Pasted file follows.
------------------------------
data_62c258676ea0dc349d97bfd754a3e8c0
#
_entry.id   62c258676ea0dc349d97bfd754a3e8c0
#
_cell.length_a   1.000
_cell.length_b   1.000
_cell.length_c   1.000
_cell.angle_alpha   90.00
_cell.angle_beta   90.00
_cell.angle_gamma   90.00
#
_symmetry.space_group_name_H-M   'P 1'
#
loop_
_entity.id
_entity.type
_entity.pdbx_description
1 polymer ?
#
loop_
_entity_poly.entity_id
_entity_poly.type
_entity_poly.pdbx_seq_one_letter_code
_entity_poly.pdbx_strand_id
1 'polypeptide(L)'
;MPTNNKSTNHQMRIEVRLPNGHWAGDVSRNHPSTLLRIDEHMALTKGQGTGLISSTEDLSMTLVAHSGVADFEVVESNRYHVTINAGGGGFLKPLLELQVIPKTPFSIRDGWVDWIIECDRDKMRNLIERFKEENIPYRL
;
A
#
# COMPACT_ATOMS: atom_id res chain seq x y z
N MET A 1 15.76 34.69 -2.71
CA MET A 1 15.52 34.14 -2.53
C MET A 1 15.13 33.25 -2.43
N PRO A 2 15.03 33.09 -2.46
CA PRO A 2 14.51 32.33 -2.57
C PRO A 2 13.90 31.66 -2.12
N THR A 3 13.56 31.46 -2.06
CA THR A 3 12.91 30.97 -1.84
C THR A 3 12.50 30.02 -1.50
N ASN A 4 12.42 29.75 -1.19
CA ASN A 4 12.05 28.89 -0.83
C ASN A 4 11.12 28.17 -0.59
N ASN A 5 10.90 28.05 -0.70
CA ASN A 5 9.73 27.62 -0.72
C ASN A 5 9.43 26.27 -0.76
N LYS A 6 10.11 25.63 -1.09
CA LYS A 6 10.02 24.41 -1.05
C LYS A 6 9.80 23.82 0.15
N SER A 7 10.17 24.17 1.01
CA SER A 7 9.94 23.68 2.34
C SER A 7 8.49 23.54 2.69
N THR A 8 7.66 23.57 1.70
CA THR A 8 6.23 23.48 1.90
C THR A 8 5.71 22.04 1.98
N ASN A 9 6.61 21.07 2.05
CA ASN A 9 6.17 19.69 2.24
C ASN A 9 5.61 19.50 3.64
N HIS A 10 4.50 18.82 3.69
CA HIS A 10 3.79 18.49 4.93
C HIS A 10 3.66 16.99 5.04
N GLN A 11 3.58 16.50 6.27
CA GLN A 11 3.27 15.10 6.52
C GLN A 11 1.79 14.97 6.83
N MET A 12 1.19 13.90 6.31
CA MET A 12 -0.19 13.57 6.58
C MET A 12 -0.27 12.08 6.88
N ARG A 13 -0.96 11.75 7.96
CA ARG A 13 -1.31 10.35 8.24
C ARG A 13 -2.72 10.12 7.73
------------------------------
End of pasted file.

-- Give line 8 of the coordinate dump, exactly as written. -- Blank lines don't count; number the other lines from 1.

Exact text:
_cell.angle_alpha   90.00